Please always tell the truth
You have no need to lie
Now one and two and three
The magic of the sleuth
The falsehood that you cry
The sleuth will always see

You thought I did not see
You did not tell the truth
I’ll raise the hue and cry
To show you told a lie
I’ll be the little sleuth
And one and two and three

Now one and two and three
And what is this I see?
The mission of the sleuth
Is to reveal the truth
And to expose the lie
Your falsehood do not cry

You made your mother cry
And one and two and three
When she found out your lie
When all the world did see
You should have told the truth
When speaking to this sleuth

I would not have to sleuth
Your mother would not cry
If you had told the truth
Now one and two and three
I hope that you can see
You should not tell a lie

For when you tell a lie
You shan’t deceive this sleuth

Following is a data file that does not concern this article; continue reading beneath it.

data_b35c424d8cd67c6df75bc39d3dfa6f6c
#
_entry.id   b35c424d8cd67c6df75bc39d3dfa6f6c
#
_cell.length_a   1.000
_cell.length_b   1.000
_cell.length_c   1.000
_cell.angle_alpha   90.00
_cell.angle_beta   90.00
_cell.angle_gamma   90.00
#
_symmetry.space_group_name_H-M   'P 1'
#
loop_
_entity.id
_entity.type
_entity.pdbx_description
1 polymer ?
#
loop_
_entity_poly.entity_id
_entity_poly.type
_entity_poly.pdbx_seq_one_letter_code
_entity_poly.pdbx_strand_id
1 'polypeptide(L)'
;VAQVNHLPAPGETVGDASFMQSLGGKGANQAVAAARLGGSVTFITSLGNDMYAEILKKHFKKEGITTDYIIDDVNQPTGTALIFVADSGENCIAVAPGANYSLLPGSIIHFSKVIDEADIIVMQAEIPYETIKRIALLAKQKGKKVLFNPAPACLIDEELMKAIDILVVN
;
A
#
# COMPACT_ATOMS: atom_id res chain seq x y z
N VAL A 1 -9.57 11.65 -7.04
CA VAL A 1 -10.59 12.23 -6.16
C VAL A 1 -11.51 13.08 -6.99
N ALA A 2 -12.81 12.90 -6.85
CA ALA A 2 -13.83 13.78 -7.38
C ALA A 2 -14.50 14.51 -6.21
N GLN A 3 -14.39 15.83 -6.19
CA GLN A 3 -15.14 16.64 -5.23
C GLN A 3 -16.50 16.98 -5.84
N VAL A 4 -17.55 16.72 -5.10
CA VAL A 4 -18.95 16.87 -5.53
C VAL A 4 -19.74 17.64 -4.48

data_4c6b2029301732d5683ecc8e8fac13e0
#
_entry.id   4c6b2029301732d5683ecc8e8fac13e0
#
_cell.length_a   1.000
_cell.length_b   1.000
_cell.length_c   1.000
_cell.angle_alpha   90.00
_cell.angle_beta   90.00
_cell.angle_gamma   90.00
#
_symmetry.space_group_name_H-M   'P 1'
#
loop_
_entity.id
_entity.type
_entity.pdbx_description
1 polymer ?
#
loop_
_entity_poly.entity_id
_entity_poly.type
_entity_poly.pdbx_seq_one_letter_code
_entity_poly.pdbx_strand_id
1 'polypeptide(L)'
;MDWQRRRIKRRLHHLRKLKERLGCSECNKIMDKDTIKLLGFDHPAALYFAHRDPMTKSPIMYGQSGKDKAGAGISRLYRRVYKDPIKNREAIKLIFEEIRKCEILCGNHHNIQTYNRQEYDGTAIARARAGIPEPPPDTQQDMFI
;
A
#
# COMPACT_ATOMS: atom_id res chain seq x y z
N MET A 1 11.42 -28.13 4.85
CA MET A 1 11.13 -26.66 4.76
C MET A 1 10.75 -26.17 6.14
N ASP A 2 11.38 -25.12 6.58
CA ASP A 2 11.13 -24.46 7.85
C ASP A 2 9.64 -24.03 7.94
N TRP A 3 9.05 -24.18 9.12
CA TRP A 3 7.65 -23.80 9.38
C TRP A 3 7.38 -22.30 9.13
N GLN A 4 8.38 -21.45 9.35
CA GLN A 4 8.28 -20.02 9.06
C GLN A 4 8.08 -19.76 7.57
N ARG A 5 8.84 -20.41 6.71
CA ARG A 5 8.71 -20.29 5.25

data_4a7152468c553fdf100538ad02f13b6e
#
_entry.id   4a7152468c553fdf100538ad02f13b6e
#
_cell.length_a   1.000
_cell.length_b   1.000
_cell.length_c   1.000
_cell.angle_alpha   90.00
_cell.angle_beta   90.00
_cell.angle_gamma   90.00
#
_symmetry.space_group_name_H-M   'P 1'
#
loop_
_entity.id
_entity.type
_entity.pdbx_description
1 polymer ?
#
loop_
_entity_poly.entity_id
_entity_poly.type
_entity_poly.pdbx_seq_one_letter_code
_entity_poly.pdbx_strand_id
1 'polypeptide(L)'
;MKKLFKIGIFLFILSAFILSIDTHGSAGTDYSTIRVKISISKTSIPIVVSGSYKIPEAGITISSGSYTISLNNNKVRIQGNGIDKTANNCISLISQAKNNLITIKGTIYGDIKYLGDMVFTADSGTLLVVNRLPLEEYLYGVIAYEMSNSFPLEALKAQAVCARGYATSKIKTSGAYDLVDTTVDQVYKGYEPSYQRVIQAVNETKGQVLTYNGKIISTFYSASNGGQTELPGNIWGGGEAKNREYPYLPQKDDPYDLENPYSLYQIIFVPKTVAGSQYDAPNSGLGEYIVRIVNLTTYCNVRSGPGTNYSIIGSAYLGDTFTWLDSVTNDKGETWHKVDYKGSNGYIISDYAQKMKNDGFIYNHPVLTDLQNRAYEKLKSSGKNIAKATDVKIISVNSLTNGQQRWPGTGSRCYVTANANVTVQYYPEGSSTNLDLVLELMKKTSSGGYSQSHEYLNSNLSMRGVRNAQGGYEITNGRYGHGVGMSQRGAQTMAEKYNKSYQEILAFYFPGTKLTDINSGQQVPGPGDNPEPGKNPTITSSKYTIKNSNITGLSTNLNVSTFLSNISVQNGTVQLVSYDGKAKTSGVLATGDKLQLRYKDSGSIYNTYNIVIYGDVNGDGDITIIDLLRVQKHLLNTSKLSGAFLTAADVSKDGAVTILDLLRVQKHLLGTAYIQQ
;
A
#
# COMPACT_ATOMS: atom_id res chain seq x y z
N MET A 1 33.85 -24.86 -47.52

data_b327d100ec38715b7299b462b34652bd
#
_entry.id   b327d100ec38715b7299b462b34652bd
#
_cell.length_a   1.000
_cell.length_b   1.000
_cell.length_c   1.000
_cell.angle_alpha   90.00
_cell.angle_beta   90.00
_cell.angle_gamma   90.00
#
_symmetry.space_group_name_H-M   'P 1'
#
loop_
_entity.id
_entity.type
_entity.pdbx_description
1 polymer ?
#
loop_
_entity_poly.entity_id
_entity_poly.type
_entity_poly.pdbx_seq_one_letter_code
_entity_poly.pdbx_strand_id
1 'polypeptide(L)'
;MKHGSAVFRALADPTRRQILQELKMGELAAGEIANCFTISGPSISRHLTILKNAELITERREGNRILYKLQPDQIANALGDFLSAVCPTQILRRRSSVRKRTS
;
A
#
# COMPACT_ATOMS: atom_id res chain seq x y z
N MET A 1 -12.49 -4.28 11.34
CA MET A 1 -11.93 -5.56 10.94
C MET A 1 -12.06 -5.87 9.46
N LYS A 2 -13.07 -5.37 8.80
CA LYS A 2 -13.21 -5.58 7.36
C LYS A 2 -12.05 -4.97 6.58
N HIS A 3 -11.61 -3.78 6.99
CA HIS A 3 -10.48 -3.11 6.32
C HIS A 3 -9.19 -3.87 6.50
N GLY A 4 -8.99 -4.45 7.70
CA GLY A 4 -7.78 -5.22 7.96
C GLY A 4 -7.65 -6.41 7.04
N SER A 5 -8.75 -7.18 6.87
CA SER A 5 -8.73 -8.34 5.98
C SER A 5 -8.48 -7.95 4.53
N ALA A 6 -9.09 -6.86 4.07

The truth is what I see
No matter how you cry
And one and two and three
Indeed, I see the truth


Wow. I can’t believe it’s been ten months since I posted. I have been struggling with finding my voice in several mediums lately, and I appreciate finally having something to say and knowing how to say it, even if it’s short.

One of my favorite quotes is by Edward de Bono:

“It has always surprised me how little attention philosophers have paid to humor, since it is a more significant process of mind than reason. Reason can only sort out perceptions, but the humor process is involved in changing them.”

This quote rearranged my mind a little when I read it, and has stuck with me. I am often surprised by what changes I see in my perception when I encounter moments of humor. In particular, I have a very dear friend who always redirects my thinking with off-hand but hilarious comments.

Today I was reminded that art can also change perceptions while watching a contemporary dance routine on SYTYCD called Change is Everything. Change is an uncomfortable process, and usually comes with uncomfortable emotions, even when the change is positive. In that routine the song, the choreography and even the quality of the movement were uncomfortable for me to witness, but at the same time it was so beautiful that I couldn’t look away. It had my full attention, and made something uncomfortable somehow more bearable because of its beauty.